Two weeks ago, I had the fun adventure of participating in the 'Oregon Country Fair', a classic hippie gathering in the woods near Eugene, Oregon, boasting everything from live music, street parades, painted bodies, and some excellent performers. The first time I went to the Oregon Country Fair I was sixteen years old, and to me then it seemed like a utopia of rainbows and wacky performances, costumes and wafts of marijuana. At 26, after spending two years in Indonesia and prior time abroad as well, I find myself more skeptical of that 'hippie' stuff, in many ways I don't feel myself as connected to it as I might have in the past. In spite of that, I took the opportunity offered by my good friends Gary and Liza from Seattle to take part in their 'Mighty Tiny Puppet Stage' and create a performance to perform two times a day at the fair, in collaboration with my boyfriend Lilik, who is newly arrived in America for his first time from Indonesia.
Oh overwhelming!! In the end the preparation for the performance was a bit more than I had expected, given the fact that we'd only been in America for a short time, still juggling everything between cultural adjustment, family, friends and being back. That in addition to my continuous search for what kind of performance I do want to create. My performance over the years has been such a mish mash of so many different things, sometimes I don't even know how to pin it down anymore!!
The result of our search for an idea came to this: instead of being a basic 'puppet show', which I've strayed away from for a while in hopes of not getting locked into anything too specific, we decided to blend the world of Mr. Matterly, the famous green-headed know-it-all puppet from a previous show I did, 'The Secret Life of Isabel Jukes', with the world of the West Javanese mask dance I've been studying recently in Indonesia, 'Tari Topeng Cirebon'. This way, the audience would still have the visual eye candy of puppetry and masks, in addition to seeing something new and different, that of the dance, and perhaps even learn something about that place so far away that not many people, especially in America because it's so darn far, have even heard of!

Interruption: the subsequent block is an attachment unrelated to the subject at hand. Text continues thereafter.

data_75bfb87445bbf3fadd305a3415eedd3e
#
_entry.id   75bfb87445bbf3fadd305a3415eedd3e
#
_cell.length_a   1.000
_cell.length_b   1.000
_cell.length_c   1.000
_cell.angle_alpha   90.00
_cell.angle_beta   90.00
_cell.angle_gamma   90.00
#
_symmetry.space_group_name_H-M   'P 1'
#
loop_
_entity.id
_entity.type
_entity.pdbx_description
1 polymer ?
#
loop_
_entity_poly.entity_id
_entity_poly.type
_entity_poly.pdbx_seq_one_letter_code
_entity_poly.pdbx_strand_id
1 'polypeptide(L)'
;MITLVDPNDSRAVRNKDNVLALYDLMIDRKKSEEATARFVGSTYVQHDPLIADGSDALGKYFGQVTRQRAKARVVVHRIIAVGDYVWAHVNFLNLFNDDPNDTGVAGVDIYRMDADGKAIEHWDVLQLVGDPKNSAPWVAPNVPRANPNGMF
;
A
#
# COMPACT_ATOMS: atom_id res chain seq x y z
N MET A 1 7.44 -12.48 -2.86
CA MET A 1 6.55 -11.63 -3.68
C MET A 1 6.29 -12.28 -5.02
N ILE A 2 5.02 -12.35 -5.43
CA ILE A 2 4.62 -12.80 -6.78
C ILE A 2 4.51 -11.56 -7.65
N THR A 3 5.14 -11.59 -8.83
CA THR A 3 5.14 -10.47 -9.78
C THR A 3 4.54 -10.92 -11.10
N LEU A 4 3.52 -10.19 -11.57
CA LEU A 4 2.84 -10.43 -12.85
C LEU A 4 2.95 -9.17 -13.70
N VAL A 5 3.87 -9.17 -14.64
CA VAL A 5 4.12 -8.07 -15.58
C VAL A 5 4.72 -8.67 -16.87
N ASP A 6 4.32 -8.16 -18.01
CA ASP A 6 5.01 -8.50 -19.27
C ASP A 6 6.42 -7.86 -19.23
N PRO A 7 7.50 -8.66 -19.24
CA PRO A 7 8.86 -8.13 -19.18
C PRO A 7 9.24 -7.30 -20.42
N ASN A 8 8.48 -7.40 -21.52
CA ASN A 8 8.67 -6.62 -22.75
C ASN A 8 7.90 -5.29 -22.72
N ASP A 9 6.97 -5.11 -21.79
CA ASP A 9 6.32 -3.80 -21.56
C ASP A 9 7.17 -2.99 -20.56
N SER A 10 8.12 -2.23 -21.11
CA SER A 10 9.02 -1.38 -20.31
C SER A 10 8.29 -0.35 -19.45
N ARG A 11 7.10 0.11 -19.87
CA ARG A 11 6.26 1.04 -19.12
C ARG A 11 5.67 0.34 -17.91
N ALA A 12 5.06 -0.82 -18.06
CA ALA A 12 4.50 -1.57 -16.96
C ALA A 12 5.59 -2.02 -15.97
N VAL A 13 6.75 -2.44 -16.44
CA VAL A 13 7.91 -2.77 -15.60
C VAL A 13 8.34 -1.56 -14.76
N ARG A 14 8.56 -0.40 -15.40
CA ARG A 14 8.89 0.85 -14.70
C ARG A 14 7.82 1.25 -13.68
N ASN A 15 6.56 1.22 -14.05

The result in the end was great, at least we felt like it was! The audience seemed to be mesmerized, especially the children, with lots of questions to ask afterwards like: "How do you hold the mask on with your face?" (with my teeth), "Where is Indonesia?" (south of Malaysia, which is below Thailand, and spanning in an archipelago of islands to the east, above Australia...!), and even a flattering one or two: "Do you do this dance professionally?" (well, um, not yet, still learning, which is why I'm returning to Indonesia in November!) Among other things....
The more I do performance, the more I learn that every time is a new experiment. The performance I did with Lilik at the Oregon Country Fair was a completely new attempt, as I've yet to perform a lot of Indonesian dance, especially publically, or dance in general, although it's something I've always loved to learn and do. That, in combination with puppetry and exploring new ways to meld some of the many things I do love doing together into one, which is a challenging task, but definitely one that I want to continue to conquer. That, in combination with some of the amazing performances I saw at the fair (The Yard Dogs, Jason Webley, Gamelan X, a hilariously funny guy who called himself 'Donny Wu' with a New York accent and tried to preach his yoga philosophy to the audience, with products for sale and all...!), resulted to be a truly inspiring experience, both from my own efforts to explore what I do, and from seeing those of others and how they succeed.